Brahms 51 Exercises

Question: Any fingering suggestions for Exercise 1a and 1b? Mike (Dallas, Texas, USA) Albert’s reply: This exercise is designed to be played with a consistent fingering, even though it breaks the rule of avoiding the thumb on black keys. The reason is that it’s not a finger exercise per se but rather a rhythm exercise. Brahms’s purpose was to train the fingers to play 4 against 3, and there’s no need for the added difficulty of complicated fingerings. Read more »

Legato Octaves

Question: In bars 5-7 of the Capriccio in D minor by Brahms, the right hand is supposed to play legato octaves (the melody) while holding down a middle voice as well. How can you create this smooth legato effect at a presto energico tempo without the use of the pedal? Thanks for your advice in advance. Albert’s reply: You’re referring to the opening of Op. 116, No. 1: Read more »

Piano Exercises for Finger Independence

Question: Hello Albert, Firstly, many thanks for the positive feedback you have given me to my questions which is a tremendous help. My question today relates to technique, working the fingers in a proper way to enable them to become supple, strong, thus enabling the student to tackle difficult music passages. We know that practicing scales daily is one way, but what about alternative exercises for the hands and fingers? Read more »

The Most Important Rule of Piano Technique

There is a rule of piano technique that is sure to do more to advance your piano playing than any other. All amateur pianists I have ever witnessed break this rule every time they play, and doing so costs them their progress and creates frustration and self-doubt. How many times have we all heard “Think before you speak!” while growing up? This rule holds equally for piano playing: Think before you play. Read more »

"Thinking Fingers" Piano Exercises

Question: Do you know of Guy Maier? If so do you know the piano exercises he and Bradshaw co-authored, “Thinking Fingers?” The authors advocate practicing these patterns in “impulses” instead of a constant stream of playing. Maier was appalled at the thought of students seated at the piano repeating over and over one five finger pattern after another in hopes of achieving “dexterity.” He called these students “pian-sits”… I think I’ve been one of those. Read more »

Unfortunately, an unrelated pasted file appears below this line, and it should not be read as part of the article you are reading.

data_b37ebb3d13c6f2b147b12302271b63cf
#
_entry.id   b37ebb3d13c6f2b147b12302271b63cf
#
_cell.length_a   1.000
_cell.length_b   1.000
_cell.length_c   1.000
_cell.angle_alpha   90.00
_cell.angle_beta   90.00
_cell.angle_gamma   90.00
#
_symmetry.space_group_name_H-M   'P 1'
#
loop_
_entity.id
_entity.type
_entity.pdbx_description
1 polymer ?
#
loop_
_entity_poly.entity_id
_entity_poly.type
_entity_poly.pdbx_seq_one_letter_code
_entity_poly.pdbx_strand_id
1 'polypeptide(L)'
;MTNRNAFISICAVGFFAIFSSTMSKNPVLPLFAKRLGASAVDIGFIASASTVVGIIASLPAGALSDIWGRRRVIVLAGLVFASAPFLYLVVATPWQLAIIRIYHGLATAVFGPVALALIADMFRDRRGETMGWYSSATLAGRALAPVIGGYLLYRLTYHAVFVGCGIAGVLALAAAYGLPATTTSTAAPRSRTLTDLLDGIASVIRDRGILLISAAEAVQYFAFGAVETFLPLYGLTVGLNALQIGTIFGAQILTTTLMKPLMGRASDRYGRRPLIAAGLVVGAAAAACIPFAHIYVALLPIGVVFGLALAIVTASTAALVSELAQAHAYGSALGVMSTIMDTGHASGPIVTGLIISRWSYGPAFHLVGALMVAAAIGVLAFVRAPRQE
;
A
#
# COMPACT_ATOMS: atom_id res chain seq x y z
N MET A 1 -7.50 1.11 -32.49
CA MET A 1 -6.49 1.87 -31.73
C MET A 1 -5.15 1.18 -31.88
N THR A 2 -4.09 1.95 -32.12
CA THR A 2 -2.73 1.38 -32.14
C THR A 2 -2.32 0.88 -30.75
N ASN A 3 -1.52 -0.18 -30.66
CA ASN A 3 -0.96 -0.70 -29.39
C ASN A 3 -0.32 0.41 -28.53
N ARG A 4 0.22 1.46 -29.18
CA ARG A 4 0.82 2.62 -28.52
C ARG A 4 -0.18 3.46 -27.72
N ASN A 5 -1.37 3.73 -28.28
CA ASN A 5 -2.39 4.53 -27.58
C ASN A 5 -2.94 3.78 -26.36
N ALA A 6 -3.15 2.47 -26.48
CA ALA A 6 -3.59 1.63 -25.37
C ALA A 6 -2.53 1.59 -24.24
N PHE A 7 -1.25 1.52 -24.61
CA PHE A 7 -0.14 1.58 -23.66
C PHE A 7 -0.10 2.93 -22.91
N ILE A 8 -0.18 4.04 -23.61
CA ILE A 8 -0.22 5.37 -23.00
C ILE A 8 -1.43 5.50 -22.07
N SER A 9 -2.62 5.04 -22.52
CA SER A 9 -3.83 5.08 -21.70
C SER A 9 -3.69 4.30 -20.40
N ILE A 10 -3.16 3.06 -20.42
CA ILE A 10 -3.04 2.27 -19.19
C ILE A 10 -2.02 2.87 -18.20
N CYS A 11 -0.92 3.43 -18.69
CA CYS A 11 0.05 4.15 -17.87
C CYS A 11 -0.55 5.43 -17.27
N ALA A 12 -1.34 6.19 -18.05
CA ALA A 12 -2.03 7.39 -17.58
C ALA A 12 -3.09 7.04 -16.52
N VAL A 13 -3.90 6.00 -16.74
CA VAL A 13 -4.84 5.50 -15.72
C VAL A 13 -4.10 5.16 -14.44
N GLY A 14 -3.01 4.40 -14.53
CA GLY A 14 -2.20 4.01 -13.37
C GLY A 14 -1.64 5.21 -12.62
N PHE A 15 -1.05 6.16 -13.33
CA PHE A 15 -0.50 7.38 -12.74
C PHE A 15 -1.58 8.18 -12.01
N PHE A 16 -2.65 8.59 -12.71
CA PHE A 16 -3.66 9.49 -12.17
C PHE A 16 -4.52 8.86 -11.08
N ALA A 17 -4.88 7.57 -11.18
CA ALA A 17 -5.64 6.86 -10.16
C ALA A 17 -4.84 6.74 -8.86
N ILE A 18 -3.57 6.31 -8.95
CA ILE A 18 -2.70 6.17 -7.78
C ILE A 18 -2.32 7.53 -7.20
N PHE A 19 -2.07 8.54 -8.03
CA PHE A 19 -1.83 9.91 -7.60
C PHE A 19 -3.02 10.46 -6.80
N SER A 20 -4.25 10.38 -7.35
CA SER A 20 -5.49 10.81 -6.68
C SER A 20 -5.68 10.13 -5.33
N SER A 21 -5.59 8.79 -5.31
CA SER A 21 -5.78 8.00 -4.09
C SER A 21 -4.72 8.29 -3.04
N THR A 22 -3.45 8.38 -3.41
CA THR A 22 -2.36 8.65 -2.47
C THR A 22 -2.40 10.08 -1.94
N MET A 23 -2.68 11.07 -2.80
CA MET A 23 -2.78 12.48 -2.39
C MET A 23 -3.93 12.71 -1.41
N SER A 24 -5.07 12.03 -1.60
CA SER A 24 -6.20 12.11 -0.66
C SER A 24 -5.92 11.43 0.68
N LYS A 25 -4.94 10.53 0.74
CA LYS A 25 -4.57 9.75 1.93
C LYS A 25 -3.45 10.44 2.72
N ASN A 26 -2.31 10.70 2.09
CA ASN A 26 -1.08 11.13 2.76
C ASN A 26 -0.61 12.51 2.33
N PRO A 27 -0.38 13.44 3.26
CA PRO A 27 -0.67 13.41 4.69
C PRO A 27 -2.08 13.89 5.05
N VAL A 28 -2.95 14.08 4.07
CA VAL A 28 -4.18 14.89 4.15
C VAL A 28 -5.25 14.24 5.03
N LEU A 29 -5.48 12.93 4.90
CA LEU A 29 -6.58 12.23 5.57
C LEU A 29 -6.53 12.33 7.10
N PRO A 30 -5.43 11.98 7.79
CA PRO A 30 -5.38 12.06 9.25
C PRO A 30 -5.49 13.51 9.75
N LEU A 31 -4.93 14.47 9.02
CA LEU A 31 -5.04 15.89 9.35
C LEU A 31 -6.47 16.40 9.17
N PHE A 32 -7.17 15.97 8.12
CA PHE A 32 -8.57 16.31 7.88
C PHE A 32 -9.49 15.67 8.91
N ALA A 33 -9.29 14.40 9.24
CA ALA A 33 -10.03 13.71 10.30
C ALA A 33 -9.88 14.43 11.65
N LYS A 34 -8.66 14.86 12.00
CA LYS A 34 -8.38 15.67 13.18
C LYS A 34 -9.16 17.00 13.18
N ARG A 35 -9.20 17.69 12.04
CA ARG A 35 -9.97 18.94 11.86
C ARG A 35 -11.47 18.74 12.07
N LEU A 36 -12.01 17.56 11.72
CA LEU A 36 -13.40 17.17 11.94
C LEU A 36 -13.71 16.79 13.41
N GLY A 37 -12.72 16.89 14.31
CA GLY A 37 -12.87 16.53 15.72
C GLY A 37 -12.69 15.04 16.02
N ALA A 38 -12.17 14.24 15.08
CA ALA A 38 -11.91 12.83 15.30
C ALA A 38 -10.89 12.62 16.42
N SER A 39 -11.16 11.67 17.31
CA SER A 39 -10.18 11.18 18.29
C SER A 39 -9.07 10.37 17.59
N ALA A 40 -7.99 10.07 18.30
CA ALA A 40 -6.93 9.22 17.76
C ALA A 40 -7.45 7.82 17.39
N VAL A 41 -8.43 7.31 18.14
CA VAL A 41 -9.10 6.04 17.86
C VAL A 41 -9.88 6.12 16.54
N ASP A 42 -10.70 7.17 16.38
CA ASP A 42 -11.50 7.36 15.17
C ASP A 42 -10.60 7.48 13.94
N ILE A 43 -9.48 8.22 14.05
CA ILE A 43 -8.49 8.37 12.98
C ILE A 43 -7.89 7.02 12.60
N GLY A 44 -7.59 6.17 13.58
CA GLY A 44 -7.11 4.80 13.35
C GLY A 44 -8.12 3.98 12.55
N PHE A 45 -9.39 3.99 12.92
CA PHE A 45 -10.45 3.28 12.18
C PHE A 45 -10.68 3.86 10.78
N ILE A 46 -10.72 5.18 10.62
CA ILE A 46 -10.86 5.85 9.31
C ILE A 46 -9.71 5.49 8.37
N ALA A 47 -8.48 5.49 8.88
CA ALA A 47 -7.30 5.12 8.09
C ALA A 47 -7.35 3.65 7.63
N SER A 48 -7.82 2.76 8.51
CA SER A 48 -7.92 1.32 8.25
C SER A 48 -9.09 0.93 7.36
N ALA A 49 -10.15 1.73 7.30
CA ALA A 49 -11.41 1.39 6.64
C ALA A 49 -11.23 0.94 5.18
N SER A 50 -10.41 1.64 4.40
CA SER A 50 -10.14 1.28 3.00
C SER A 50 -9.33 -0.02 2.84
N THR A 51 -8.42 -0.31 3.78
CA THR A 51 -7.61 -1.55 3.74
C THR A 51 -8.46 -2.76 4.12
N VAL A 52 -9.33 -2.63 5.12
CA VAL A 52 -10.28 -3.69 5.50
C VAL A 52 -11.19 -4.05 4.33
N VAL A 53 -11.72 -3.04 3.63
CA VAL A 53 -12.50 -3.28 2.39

Accuracy on Black Keys

Question: As an adult (aged 54) student of the piano, I have encountered lots of difficulty achieving stability (and/or a firm grip) on black keys and have often wondered whether this is connected with age. This difficulty first became apparent when I started learning the G-flat and the E-flat minor arpeggios. I struggled for months to get them fast enough for my upcoming ABRSM Grade 7 exam (June 2012) and secure enough and attempted lots of “strategic” techniques suggested by my teacher (doubling notes, rhythmic variants; i. Read more »

Becoming a Confident Performer

Question: Hi, I am a pianist and also a student, and I wonder every day in my life, why don’t I “get there”? I mean, I play the pieces, I play recitals and concerts, but I don’t know, maybe because I know myself and I watch “the pianist” from inside not outside, other pianists seem to be a lot more sure of what they are doing, and out of 10 I give myself an 8. Read more »

Building an Advanced Piano Technique

Question: My technique goes just so far and then I get stuck. What can you offer in the way of determining fingerings, being able to move about the keyboard freely and easily with precision, release of excess tension, the invisible and visible motions and parts to playing the piano, ways to break a piece apart and put it back together for learning purposes, and a description of how it kinesthetically feels to play the piano at an advanced level? Read more »

Changing Fingerings

Question: When sight reading new music by professional piano players, are the fingering positions subject to interpretation or are the fingerings “set in stone”? Don (Hillsborough, New Jersey, USA) Albert’s reply: Editorial fingerings are essentially always to be understood merely as suggestions. The editor may (or in some cases may not!) be a professional pianist, and his (or her) fingerings were made for his hands. They were designed to work at the editor’s tempo, and not all fingerings are practical for faster (or sometimes slower) tempos. Read more »

Changing Hand Positions Without Looking

Question: I am trying to learn how to move from octave to octave without looking at my hands. For example, I begin with both hands on the keyboard with the thumb #1 finger of both hands on middle C. Looking at the sheet music, the right hand thumb is on the middle C, the number 5 finger on the next C one octave above middle C. The treble clef music notes have placed my fingers at this correct position on the keyboard. Read more »